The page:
Chad Richison is a billionaire who lives in Oklahoma. A liberal, he often weighs in on political issues. On March 22, he wrote an open letter to Oklahoma’s Governor, Kevin Stitt, calling on him to impose a harsh shutdown order. Richison criticized Governor Stitt and called for “bold action,” saying “We can’t afford not to act any longer, Governor.”
Richison laid out a lengthy “plan of action” that included commandeering all medical supplies intended for “non-essential” procedures, mandating “newly established uniform standards” for “critical portions of the supply chain,” banning all non-essential air travel, and closing various categories of businesses. Richison’s “open letter” received wide publicity in the Oklahoma news media, which was his intention.
The Oklahoma Council of Public Affairs, run by my friend Jonathan Small, is a highly-respected conservative policy organization. OCPA has clashed with Richison several times in the past. In 2017, an oil and gas downturn caused Richison to campaign for tax increases in Oklahoma. OCPA opposed raising taxes. Richison responded in classic liberal style, with a letter to the University of Oklahoma’s Board of Trustees, urging them to dismiss from that board those trustees who were also members of OCPA’s board of directors.
OCPA has taken an approach to the COVID epidemic different from Richison’s, by helping businesses apply for exemptions so they can return to work, publicizing the harm suffered by Oklahomans unable to get the medical care they need, and conducting a petition drive supporting the safe reopening of Oklahoma’s economy.
On March 23, OCPA published a post on its web site, titled “Stitt: Businesses’ survival important to state recovery.” The post mostly covered a press conference given by Stitt, but it included this anodyne reference to Chad Richison:
Some individuals have called for Stitt to order most businesses to close and have the government control how others operate, including grocery stores. Chad Richison, CEO of Paycom, is among those who have advocated such actions.
OCPA’s post included a link to Richison’s open letter, so any reader could see exactly what he had called on the governor to do.
Richison responded by suing OCPA. His lawsuit, brought (incorrectly) in the name of his company, Paycom Payroll LLC, accuses OCPA of defamation, on a single ground. Richison’s sole complaint is that his open letter called on Governor Stitt to close some, but not “most,” Oklahoma businesses. His lawsuit does not dispute that he called on Stitt to “control how others operate, including grocery stores.”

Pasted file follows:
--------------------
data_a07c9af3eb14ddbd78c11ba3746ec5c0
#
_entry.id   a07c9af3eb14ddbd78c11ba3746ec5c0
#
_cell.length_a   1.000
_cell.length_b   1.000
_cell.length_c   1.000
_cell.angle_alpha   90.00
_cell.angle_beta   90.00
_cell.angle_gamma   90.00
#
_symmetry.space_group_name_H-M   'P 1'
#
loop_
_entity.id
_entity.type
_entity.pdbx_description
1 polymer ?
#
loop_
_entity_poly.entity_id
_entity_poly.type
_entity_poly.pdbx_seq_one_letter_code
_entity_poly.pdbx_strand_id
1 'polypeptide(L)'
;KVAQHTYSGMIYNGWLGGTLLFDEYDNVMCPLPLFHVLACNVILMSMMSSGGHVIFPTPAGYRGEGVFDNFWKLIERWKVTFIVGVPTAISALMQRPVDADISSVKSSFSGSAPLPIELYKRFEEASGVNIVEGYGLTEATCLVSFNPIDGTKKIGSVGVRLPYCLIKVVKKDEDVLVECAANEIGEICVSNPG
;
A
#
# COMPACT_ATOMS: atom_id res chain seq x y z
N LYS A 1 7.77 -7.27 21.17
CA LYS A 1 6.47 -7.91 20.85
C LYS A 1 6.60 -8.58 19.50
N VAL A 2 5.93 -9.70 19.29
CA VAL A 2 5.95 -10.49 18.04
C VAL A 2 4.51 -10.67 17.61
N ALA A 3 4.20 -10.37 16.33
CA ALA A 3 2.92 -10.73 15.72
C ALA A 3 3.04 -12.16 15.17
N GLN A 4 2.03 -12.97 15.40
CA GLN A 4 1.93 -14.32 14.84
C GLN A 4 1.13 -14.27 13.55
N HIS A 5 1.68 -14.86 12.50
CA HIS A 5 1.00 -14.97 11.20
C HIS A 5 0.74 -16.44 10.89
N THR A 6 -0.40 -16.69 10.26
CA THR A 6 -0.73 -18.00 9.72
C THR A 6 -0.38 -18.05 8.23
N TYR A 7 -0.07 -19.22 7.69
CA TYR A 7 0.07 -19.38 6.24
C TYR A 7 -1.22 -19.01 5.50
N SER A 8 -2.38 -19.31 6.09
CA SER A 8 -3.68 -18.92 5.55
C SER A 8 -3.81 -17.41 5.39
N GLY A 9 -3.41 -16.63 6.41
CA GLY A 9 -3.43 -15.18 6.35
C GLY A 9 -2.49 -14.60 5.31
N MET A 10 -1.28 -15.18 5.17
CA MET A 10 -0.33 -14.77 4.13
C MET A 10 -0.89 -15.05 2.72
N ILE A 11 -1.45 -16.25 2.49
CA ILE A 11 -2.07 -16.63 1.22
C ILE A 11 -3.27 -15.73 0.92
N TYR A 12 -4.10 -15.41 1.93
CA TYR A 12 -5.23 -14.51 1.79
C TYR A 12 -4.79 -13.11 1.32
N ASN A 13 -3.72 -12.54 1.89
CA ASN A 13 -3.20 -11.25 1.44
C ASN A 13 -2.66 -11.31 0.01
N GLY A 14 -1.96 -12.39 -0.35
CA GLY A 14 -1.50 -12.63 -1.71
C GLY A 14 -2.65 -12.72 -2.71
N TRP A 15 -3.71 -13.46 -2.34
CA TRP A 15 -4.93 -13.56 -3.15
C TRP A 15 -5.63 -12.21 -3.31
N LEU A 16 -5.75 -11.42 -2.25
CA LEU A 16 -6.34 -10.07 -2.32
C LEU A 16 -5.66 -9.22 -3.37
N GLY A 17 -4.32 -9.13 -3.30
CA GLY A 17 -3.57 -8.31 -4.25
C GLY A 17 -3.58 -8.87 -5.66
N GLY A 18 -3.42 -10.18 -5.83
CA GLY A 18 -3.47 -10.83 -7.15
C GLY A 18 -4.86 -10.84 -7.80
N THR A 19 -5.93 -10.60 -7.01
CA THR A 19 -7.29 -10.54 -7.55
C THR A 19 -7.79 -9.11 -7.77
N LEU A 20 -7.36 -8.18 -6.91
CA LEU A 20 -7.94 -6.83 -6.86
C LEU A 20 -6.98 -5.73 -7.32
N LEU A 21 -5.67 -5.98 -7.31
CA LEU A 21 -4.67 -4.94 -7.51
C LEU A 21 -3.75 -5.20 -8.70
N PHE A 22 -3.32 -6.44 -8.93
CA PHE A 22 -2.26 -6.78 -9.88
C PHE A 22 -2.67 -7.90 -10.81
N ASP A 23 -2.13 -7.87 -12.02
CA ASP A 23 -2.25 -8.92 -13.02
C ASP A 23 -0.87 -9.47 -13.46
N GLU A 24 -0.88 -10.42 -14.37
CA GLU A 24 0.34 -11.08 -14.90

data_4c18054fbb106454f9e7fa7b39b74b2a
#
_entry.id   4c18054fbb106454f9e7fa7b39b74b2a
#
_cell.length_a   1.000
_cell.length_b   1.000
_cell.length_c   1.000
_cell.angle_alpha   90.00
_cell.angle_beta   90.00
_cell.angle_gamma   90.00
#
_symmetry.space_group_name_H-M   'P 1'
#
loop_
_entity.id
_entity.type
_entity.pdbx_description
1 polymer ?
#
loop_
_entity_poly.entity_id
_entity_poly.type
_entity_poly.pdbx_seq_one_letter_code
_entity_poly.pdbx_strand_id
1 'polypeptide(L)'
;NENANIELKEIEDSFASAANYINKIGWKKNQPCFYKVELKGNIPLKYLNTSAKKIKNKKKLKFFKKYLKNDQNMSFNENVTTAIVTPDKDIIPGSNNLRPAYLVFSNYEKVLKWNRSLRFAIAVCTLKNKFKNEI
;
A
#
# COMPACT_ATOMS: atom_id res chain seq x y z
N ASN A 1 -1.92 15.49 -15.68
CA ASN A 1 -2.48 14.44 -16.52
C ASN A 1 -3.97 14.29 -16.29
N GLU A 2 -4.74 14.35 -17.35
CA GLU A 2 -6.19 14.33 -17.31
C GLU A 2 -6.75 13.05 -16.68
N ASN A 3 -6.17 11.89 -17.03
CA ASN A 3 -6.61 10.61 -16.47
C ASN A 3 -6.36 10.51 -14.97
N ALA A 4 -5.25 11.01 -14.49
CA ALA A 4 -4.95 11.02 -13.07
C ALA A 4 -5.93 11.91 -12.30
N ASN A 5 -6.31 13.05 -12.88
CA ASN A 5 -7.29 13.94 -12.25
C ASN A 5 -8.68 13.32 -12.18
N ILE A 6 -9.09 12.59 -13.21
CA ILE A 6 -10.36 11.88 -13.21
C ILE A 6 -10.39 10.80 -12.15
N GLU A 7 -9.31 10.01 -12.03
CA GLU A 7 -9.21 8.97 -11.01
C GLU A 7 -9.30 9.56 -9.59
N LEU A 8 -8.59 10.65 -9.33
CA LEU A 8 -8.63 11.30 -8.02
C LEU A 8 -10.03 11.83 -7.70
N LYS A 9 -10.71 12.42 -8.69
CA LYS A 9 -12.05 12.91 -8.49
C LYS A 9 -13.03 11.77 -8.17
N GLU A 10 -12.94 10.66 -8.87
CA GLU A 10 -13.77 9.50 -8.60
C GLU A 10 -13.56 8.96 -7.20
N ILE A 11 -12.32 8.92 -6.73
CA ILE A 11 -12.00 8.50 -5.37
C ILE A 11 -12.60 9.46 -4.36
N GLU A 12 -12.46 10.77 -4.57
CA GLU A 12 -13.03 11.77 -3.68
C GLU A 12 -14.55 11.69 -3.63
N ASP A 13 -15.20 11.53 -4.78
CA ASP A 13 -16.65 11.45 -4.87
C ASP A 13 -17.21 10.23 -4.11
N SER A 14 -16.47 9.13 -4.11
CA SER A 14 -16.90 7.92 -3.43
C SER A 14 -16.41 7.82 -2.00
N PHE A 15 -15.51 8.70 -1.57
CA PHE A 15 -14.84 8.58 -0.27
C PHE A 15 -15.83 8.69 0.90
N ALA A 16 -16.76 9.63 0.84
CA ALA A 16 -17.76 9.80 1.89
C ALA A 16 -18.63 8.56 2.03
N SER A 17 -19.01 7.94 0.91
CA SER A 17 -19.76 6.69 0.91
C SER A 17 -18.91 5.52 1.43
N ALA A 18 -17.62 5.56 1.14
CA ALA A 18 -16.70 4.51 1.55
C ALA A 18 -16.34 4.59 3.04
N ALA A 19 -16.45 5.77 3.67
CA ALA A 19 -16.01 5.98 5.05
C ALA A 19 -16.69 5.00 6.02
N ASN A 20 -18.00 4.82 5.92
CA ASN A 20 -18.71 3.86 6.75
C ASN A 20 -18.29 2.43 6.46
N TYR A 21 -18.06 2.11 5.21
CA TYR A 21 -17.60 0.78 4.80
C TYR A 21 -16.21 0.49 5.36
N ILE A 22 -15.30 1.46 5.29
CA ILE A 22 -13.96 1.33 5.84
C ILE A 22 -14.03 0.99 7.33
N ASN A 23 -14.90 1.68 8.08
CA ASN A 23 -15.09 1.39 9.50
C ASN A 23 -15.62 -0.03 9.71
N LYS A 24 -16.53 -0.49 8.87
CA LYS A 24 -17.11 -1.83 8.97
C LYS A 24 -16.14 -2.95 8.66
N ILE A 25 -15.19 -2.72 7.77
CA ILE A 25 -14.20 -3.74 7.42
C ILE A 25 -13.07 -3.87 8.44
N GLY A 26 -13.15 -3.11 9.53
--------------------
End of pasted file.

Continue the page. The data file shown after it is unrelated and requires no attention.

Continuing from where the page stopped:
This is one more in a long series of episodes demonstrating that liberals don’t want to argue with conservatives, they want to shut us up or drive us out of business. OCPA released a statement on Richison’s lawsuit:
OCPA and Chad Richison have engaged in public-policy debates. Sometimes our views align, sometimes they do not. Today, Chad Richison continues to exercise his First Amendment rights; it’s a shame he does not respect the First Amendment rights of others. In recent months, Richison, a billionaire, advocated for closure of many businesses while OCPA argued for preserving citizens’ ability to get the medical care they need and earn a living to provide for their families, especially since society’s most vulnerable are hardest hit by these business closures. If Paycom has lost clients, it is not because OCPA truthfully reported on Richison’s public support and public advocacy for business shutdowns (including through a direct link to Richison’s public letter), but because of the economic consequences of governments following policies similar to those Richison endorsed.
I believe OCPA is currently seeking legal counsel to represent it in Richison’s defamation case. Unlike Richison, it does not have endless amounts of cash at its disposal. If you want to support both free speech and the work of an excellent policy organization, you can go here to donate to the Oklahoma Council of Public Affairs.